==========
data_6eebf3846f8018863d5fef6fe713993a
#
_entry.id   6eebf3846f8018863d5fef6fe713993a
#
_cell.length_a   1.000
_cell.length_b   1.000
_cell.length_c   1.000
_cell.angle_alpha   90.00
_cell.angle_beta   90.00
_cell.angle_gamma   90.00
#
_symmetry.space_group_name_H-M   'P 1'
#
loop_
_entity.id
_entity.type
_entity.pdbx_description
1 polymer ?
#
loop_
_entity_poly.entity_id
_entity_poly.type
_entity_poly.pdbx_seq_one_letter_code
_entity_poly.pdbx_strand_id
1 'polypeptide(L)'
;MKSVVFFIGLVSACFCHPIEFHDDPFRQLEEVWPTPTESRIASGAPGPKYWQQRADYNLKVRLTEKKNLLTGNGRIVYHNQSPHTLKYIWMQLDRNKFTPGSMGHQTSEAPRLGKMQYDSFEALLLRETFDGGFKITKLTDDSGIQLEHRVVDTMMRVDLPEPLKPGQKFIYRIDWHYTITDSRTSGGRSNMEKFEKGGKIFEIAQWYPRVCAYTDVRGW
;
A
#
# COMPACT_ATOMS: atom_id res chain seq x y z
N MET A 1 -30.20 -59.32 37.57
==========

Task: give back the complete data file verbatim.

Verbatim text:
data_6eebf3846f8018863d5fef6fe713993a
#
_entry.id   6eebf3846f8018863d5fef6fe713993a
#
_cell.length_a   1.000
_cell.length_b   1.000
_cell.length_c   1.000
_cell.angle_alpha   90.00
_cell.angle_beta   90.00
_cell.angle_gamma   90.00
#
_symmetry.space_group_name_H-M   'P 1'
#
loop_
_entity.id
_entity.type
_entity.pdbx_description
1 polymer ?
#
loop_
_entity_poly.entity_id
_entity_poly.type
_entity_poly.pdbx_seq_one_letter_code
_entity_poly.pdbx_strand_id
1 'polypeptide(L)'
;MKSVVFFIGLVSACFCHPIEFHDDPFRQLEEVWPTPTESRIASGAPGPKYWQQRADYNLKVRLTEKKNLLTGNGRIVYHNQSPHTLKYIWMQLDRNKFTPGSMGHQTSEAPRLGKMQYDSFEALLLRETFDGGFKITKLTDDSGIQLEHRVVDTMMRVDLPEPLKPGQKFIYRIDWHYTITDSRTSGGRSNMEKFEKGGKIFEIAQWYPRVCAYTDVRGW
;
A
#
# COMPACT_ATOMS: atom_id res chain seq x y z
N MET A 1 -30.20 -59.32 37.57